Renal excretion is an important pharmacokinetic parameter for many drugs. Clinical pharmacists carefully monitor patient’s renal function to assess if changes in drug dosing are required to avoid toxicity or maximum efficacy. The kidney do a lot more than excrete drugs, they participate in maintaining fluid and electrolyte balance, acid/base homeostasis, red blood cell production, vitamin production and waste excretion. As kidney function declines into chronic kidney disease (CKD), pharmacotherapy may be employed to partially regulate these homeostatic functions. However, now a patient less able to renally excrete drugs requires a greater number of medications. This is one of the dilemmas that will be addressed during my nephrology rotation. Hemodialysis (HD) may be employed when kidney function declines to a point where medications and life style alone cannot compensate for the loss in filtration. HD also has its limitations and an in-depth understanding of these is required when optimizing drug therapy in these individuals. Something tells me there will be a lot to learn on this rotation.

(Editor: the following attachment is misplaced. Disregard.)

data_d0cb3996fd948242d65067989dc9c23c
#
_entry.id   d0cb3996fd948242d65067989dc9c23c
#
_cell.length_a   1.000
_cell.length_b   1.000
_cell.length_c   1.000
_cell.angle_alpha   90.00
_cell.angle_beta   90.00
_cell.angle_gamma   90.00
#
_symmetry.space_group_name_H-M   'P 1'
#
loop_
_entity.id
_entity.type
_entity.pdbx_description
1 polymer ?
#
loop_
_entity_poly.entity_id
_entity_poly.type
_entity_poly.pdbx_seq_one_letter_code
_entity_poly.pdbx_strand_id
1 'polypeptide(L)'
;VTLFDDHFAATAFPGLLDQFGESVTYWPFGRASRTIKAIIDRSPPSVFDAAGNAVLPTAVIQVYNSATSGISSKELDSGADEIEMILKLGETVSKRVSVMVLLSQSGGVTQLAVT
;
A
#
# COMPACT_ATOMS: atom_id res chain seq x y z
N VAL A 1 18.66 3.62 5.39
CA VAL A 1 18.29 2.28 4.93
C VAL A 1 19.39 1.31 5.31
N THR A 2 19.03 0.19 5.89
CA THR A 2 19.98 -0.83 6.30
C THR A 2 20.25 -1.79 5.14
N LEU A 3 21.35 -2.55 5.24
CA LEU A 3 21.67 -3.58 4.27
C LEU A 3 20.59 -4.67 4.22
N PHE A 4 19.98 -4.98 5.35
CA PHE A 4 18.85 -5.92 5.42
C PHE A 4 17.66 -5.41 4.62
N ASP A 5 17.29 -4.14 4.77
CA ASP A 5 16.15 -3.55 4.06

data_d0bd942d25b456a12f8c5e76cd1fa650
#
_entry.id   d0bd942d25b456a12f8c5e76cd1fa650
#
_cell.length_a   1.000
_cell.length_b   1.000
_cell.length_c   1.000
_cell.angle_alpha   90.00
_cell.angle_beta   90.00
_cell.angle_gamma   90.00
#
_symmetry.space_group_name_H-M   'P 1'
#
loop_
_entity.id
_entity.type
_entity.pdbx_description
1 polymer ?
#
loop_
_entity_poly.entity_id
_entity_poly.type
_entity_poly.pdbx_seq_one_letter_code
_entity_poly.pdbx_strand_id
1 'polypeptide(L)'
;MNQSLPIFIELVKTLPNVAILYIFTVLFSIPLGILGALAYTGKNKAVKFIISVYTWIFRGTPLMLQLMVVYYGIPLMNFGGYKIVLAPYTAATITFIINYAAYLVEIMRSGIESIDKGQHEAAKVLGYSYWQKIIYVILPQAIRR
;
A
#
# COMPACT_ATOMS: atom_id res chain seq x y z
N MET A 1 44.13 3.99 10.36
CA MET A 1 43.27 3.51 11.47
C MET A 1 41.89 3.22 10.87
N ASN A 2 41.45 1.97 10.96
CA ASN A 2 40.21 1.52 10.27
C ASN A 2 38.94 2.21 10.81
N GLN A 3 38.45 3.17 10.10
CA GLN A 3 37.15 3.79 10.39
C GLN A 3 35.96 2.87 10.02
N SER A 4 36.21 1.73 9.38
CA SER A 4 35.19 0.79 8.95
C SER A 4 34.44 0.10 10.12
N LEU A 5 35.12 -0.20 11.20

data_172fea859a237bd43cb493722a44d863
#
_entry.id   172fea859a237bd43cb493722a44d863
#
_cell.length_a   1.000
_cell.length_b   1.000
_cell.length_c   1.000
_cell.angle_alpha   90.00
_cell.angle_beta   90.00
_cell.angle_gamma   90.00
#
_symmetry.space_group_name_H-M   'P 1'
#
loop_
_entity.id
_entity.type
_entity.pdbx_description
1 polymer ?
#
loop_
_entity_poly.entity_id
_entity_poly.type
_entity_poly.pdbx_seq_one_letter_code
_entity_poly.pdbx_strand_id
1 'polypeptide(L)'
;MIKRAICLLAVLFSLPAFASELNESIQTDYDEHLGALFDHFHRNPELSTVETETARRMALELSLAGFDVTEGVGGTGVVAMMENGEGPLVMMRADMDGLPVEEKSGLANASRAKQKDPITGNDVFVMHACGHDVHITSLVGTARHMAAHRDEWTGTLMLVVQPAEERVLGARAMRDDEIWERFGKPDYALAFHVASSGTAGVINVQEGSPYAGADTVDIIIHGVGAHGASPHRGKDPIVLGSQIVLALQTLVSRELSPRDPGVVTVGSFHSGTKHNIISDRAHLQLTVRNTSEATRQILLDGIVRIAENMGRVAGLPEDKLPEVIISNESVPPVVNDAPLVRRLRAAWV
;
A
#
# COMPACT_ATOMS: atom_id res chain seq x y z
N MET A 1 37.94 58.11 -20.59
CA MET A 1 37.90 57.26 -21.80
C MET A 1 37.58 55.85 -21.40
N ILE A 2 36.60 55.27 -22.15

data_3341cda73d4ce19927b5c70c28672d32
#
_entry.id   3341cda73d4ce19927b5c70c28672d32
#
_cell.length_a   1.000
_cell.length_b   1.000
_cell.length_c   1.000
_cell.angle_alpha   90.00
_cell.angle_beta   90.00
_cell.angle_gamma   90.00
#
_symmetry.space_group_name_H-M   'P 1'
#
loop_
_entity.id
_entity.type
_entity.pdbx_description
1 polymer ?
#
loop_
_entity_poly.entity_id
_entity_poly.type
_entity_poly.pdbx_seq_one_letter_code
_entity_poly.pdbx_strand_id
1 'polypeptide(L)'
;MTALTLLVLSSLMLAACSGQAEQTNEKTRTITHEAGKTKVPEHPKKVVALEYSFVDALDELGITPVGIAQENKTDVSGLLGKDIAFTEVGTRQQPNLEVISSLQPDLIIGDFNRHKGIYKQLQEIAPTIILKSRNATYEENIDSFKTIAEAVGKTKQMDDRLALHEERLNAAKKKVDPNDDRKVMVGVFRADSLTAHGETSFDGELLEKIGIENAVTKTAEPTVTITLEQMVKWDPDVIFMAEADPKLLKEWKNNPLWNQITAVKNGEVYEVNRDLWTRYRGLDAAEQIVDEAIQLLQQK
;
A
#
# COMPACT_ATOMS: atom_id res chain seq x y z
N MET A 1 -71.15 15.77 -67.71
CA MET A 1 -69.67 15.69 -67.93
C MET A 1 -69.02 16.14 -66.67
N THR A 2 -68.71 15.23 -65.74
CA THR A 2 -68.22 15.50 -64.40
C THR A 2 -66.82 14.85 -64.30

These are my personal rotation specific goals in addition to those presented on the ROAD document.
- To gain a thorough understanding of common co-morbidities and treatment options in CKD and dialysis patients including but not limited to heart failure, hepatic disease, atrial fibrillation and infection.
- To conduct pharmacokinetic assessment in patients with CKD or on dialysis including vancomycin, aminoglycosides and phenytoin if the opportunity presents.
- To evaluate and form a treatment plan for acid-base disturbances in patients with CKD and on dialysis.
- To evaluate and form a treatment plan for electrolyte disturbances in patients with CKD and on dialysis.